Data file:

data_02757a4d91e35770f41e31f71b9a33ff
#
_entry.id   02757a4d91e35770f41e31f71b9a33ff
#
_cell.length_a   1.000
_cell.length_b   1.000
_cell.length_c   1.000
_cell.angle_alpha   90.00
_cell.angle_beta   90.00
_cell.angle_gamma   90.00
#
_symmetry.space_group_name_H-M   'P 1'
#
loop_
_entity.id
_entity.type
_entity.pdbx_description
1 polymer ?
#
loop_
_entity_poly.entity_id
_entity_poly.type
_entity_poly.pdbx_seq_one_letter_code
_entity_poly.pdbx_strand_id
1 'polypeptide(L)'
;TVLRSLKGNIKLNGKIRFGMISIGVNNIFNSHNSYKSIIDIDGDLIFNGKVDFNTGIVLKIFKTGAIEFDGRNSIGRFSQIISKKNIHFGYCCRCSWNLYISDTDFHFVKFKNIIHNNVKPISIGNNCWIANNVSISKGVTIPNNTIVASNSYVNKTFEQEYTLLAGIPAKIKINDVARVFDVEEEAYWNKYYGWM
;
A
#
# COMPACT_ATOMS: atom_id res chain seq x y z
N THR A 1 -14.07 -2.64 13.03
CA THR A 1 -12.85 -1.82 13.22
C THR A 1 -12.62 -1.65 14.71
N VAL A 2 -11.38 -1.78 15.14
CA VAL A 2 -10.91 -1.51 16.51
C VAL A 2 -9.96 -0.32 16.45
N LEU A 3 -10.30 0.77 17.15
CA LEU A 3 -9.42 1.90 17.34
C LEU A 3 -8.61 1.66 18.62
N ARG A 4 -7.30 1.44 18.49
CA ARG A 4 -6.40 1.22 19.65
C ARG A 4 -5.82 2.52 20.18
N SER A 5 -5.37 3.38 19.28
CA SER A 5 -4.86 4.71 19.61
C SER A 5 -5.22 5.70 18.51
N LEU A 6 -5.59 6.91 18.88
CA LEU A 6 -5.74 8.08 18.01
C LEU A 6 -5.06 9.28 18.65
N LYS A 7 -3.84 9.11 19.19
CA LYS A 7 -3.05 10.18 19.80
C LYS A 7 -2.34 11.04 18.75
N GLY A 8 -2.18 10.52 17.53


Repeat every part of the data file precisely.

data_02757a4d91e35770f41e31f71b9a33ff
#
_entry.id   02757a4d91e35770f41e31f71b9a33ff
#
_cell.length_a   1.000
_cell.length_b   1.000
_cell.length_c   1.000
_cell.angle_alpha   90.00
_cell.angle_beta   90.00
_cell.angle_gamma   90.00
#
_symmetry.space_group_name_H-M   'P 1'
#
loop_
_entity.id
_entity.type
_entity.pdbx_description
1 polymer ?
#
loop_
_entity_poly.entity_id
_entity_poly.type
_entity_poly.pdbx_seq_one_letter_code
_entity_poly.pdbx_strand_id
1 'polypeptide(L)'
;TVLRSLKGNIKLNGKIRFGMISIGVNNIFNSHNSYKSIIDIDGDLIFNGKVDFNTGIVLKIFKTGAIEFDGRNSIGRFSQIISKKNIHFGYCCRCSWNLYISDTDFHFVKFKNIIHNNVKPISIGNNCWIANNVSISKGVTIPNNTIVASNSYVNKTFEQEYTLLAGIPAKIKINDVARVFDVEEEAYWNKYYGWM
;
A
#
# COMPACT_ATOMS: atom_id res chain seq x y z
N THR A 1 -14.07 -2.64 13.03
CA THR A 1 -12.85 -1.82 13.22
C THR A 1 -12.62 -1.65 14.71
N VAL A 2 -11.38 -1.78 15.14
CA VAL A 2 -10.91 -1.51 16.51
C VAL A 2 -9.96 -0.32 16.45
N LEU A 3 -10.30 0.77 17.15
CA LEU A 3 -9.42 1.90 17.34
C LEU A 3 -8.61 1.66 18.62
N ARG A 4 -7.30 1.44 18.49
CA ARG A 4 -6.40 1.22 19.65
C ARG A 4 -5.82 2.52 20.18
N SER A 5 -5.37 3.38 19.28
CA SER A 5 -4.86 4.71 19.61
C SER A 5 -5.22 5.70 18.51
N LEU A 6 -5.59 6.91 18.88
CA LEU A 6 -5.74 8.08 18.01
C LEU A 6 -5.06 9.28 18.65
N LYS A 7 -3.84 9.11 19.19
CA LYS A 7 -3.05 10.18 19.80
C LYS A 7 -2.34 11.04 18.75
N GLY A 8 -2.18 10.52 17.53